However that was before the LGC announced its changes.

“We do believe that the cost savings and the additional work that’s being done is going to result in savings to the consumers,” LLSAA executive director Mark Dank said.

LLSAAA says it has been able to lower the cost of its operations in the past.

“As we’ve learned more about what’s required to be safe and efficient and to ensure we’re taking every precaution and we’re making sure that the customer experience is as smooth and safe as possible, we’re actually finding that we’re doing better in terms of our costs,” Dank told CBC News.

The province estimates that if retailers are required to use a safe cleaning protocol, it will save them $300 per unit, while the LLSDA estimates it would cost them an additional $600 per unit.

The LLSSA says it’s a win-win situation.

“If retailers are forced to adhere to the rules that are being put in place by the province, they’ll be able to save money and increase the safety of the industry,” Danks said.

The liquor industry welcomed the new rules.

“This is a win for all Canadians, we’ll be in compliance and we’ll do our best to get the required cleaning protocols in place,” said Linda Jorgensen, vice-president of operations at the Canadian Beer and Whisky Association.

“It’s good news for the industry.

It’s a good outcome for the province.”

Supermarket liquers caught in liquor sweep rules

Supermarkets and grocery stores in the Northwest Territories will be required to clean up and dispose of liquor that has spilled onto the ground, including beer and wine.

The rules, to be released Tuesday, will be enforced by the Liquor and Gaming Corporation of British Columbia (LGCBC).

The LGCBC is part of the Ministry of Forests and Forests.

The new rules come after the province implemented liquor store cleaning requirements earlier this year.

According to the Liquors Control Act, all stores that sell alcohol must follow a liquor cleaning protocol and must follow the provincial Liquor Store Cleaning Guidelines.

The guidelines set out the number of units of alcohol a store must maintain and the amount of alcohol per unit of alcohol.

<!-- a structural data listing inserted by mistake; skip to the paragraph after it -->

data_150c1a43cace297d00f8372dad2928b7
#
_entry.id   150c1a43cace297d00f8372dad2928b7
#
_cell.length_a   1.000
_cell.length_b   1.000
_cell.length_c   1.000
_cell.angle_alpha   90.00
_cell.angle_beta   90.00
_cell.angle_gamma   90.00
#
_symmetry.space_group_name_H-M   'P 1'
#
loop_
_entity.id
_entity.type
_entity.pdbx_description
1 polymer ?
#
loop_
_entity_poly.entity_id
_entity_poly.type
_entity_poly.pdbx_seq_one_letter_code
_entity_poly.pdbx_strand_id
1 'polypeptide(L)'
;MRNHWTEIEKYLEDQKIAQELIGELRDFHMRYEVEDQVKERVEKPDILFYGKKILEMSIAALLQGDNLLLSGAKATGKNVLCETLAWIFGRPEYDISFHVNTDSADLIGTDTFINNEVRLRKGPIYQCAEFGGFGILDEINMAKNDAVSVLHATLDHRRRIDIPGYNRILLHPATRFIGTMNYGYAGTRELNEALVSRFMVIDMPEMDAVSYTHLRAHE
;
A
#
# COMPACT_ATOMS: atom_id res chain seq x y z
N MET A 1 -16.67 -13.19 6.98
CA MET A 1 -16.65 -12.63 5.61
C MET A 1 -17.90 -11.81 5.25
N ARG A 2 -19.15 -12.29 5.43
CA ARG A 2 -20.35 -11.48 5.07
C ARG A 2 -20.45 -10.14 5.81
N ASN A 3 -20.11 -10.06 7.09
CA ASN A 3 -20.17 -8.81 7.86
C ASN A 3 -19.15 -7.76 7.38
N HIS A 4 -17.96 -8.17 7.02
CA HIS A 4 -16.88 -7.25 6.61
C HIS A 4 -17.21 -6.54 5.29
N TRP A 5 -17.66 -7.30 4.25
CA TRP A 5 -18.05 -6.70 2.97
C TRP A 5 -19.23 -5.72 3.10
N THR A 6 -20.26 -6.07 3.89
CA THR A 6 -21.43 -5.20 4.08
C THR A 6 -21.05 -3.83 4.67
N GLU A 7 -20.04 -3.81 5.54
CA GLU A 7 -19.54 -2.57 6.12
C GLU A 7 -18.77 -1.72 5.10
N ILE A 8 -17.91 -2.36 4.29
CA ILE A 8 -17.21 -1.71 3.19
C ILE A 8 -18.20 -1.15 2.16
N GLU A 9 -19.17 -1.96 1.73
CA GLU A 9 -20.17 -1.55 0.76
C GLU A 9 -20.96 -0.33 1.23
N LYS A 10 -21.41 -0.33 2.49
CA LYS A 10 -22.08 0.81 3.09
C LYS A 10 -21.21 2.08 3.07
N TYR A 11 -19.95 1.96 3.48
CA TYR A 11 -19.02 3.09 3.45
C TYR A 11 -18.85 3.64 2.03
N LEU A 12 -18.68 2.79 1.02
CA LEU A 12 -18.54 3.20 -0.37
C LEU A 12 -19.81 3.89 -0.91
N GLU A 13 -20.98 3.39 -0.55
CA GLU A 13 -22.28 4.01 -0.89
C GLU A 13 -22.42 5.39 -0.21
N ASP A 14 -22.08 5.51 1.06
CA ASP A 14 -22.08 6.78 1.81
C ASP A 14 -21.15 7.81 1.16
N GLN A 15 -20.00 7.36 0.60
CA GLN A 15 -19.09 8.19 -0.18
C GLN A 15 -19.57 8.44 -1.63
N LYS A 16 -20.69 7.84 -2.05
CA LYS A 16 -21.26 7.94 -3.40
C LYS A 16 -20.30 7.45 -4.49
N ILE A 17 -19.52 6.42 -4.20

However, retailers are still free to set their own cleaning protocols.

The Liquor Control Act specifies that the Liquour Control Board of B.C. must be consulted on any changes.

LGC has also been issuing similar rules in the Lower Mainland since 2011, with the province also required to notify retailers of the changes.

As a result, retailers have been forced to follow stricter protocols, including cleaning up and disposing of alcohol after each shipment.

The changes are expected to save the province about $300,000 annually.

In 2015, the province had estimated it would save the Liquorum Liquor Stores Association (LLSAA) $1 million annually in costs.

However that was before the LGC announced its changes.

“We do believe that the cost savings and the additional work that’s being done is going to result in savings to the consumers,” LLSAA executive director Mark Dank said.

LLSAAA says it has been able to lower the cost of its operations in the past.

“As we’ve learned more about what’s required to be safe and efficient and to ensure we’re taking every precaution and we’re making sure that the customer experience is as smooth and safe as possible, we’re actually finding that we’re doing better in terms of our costs,” Dank told CBC News.

The province estimates that if retailers are required to use a safe cleaning protocol, it will save them $300 per unit, while the LLSDA estimates it would cost them an additional $600 per unit.

The LLSSA says it’s a win-win situation.

“If retailers are forced to adhere to the rules that are being put in place by the province, they’ll be able to save money and increase the safety of the industry,” Danks said.

The liquor industry welcomed the new rules.

“This is a win for all Canadians, we’ll be in compliance and we’ll do our best to get the required cleaning protocols in place,” said Linda Jorgensen, vice-president of operations at the Canadian Beer and Whisky Association.

“It’s good news for the industry.

It’s a good outcome for the province.”